- Stablecoins make up the bulk of transaction volume amongst other cryptocurrencies
- Lack of clear regulatory treatment and difficulty in policing dollar-based stablecoins is actually a feature, and not a flaw in Tether – ultimately it doesn’t matter if Tether is indeed backed by dollars at all, as long as someone else will accept them
Even as the U.S. Federal Reserve dithers on a central bank-issued digital currency, USDT or Tether, the world’s first dollar-based stablecoin (nobody really knows if it’s actually fully backed and even fewer seem to care), has a circulation even greater than Bitcoin’s.
For all the headlines that Bitcoin grabs, it’s Tether that does the business. Just take a 24-hour volume window from last week for Tether, which was estimated by CoinGecko to be US$94 billion, to Bitcoin’s US$56 billion.
And data provider CryptoCompare estimates that over half of all Bitcoin purchases are now completed using Tether. But the rapid rise of stablecoins, regulated and unregulated alike, might open up questions over what authorities intend to do about them, if and when central banks themselves start dishing out their own digital currencies.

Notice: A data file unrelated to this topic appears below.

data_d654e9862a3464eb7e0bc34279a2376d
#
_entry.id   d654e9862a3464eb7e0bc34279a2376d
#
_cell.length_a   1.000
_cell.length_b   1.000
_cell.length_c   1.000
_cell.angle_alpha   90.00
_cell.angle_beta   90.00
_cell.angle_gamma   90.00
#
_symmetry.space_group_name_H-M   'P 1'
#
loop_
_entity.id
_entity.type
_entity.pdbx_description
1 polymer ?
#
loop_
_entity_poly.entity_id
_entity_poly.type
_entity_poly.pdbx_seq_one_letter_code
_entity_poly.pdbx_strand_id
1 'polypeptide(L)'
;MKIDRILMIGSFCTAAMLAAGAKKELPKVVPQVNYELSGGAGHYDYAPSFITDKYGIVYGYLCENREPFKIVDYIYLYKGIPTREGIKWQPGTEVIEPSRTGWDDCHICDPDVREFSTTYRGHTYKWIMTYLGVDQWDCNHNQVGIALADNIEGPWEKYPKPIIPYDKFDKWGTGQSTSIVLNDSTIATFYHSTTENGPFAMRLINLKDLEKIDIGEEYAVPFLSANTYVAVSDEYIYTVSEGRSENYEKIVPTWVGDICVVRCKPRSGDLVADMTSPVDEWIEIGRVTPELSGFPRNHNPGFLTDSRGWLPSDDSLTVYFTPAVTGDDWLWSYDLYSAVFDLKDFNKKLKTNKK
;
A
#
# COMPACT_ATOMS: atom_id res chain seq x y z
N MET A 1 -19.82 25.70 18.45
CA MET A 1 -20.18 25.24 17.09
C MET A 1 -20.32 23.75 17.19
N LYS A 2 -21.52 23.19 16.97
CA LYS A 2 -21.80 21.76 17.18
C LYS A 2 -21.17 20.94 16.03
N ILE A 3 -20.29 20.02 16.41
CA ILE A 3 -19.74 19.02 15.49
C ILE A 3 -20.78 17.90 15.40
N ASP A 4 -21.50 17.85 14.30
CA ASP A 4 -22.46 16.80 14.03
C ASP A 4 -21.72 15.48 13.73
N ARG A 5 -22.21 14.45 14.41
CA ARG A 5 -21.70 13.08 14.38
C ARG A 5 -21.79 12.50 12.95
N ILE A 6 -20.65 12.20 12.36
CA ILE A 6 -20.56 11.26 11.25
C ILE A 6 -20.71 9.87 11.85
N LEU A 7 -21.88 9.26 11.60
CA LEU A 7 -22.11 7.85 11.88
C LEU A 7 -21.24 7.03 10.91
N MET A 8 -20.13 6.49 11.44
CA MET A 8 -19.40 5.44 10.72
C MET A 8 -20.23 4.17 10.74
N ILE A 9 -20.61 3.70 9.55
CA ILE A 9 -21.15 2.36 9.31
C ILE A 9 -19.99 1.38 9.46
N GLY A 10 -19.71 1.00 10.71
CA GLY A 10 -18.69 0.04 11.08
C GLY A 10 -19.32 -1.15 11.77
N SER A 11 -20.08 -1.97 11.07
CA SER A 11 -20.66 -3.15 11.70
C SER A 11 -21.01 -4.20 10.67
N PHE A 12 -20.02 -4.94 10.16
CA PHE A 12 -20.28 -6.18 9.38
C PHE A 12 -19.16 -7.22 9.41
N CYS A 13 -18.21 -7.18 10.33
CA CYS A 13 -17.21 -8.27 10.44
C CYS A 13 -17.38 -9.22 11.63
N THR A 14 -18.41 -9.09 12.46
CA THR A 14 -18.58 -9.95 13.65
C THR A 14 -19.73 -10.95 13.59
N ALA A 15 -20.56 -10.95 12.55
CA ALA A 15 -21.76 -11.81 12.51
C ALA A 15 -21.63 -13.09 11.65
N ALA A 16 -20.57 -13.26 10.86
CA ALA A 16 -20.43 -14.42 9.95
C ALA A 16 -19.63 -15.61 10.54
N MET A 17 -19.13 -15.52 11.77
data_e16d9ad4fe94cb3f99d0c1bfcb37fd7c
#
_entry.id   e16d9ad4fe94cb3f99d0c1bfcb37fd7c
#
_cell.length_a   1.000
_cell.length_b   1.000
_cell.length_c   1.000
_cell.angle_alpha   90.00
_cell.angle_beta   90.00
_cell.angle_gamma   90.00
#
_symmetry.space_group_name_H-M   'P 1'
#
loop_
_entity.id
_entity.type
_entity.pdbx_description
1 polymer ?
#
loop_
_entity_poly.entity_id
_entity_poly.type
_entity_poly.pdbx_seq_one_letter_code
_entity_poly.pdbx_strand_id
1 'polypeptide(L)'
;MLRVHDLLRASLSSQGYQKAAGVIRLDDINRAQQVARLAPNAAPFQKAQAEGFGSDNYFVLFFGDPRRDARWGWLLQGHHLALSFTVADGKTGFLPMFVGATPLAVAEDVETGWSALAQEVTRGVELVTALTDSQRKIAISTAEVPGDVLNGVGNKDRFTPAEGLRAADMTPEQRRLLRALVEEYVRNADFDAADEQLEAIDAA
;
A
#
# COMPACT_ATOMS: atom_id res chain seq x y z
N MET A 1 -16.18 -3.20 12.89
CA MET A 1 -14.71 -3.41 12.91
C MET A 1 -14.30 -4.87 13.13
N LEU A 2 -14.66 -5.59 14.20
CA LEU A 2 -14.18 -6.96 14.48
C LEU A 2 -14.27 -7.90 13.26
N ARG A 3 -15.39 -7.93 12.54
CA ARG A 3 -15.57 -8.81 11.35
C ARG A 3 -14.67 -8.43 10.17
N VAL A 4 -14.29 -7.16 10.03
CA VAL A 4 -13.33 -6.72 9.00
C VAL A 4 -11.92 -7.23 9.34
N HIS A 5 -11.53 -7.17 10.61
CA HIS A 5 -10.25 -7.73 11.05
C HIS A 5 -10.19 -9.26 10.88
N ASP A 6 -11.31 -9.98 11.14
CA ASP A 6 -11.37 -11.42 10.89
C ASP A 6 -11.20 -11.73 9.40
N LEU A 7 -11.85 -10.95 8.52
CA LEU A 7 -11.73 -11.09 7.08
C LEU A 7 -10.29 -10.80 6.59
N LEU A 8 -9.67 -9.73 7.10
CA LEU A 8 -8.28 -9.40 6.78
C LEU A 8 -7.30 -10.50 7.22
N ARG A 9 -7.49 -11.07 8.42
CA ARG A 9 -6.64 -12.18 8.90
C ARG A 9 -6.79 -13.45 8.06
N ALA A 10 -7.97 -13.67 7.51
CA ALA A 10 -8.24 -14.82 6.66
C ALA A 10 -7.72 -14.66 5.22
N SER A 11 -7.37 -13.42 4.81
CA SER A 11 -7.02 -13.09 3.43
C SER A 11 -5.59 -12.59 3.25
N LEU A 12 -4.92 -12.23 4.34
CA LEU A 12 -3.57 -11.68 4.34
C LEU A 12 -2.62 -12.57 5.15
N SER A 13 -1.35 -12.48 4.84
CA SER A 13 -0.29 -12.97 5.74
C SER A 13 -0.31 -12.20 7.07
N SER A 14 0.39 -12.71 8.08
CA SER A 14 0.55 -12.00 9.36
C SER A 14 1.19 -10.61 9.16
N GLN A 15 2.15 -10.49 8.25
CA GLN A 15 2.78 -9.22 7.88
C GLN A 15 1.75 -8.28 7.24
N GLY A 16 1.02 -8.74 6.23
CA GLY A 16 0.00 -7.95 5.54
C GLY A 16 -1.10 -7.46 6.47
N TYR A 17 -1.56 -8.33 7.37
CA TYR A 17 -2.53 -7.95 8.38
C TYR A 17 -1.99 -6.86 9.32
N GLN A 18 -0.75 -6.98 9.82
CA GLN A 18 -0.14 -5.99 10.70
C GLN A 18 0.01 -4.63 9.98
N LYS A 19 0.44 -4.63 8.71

Despite years of controversy surrounding Tether, it still remains the stablecoin of choice among the crypto-faithful, in large part because of its liquidity. Whether you’re a trader looking to exit a long position or holding on to dry powder to cash in on the next DeFi token, Tether provides that almost instant access.
And that Tether now rides on the world’s largest cryptocurrency exchange by volume, Binance’s smart chain, suggests that the cryptocurrency powers that be, don’t see it going anywhere anytime soon.
Despite years of legal challenges, failing to produce an audit of backing each Tether with a dollar in the bank, Tether still trades at parity to its underlying asset.
And even if central banks do decide to issue their own digital currencies, including the Fed, the operation of Tether, much like how billions of actual U.S. dollars are used offshore, will continue in earnest, far away from the long arm of American regulators.
Best of all, because Tether exists outside of U.S. regulations, it doesn’t require onramps or access points to the Federal Reserve’s payment system – it’s almost like the Liberia of stablecoins if you will, flying the American-ish flag in an entirely parallel system.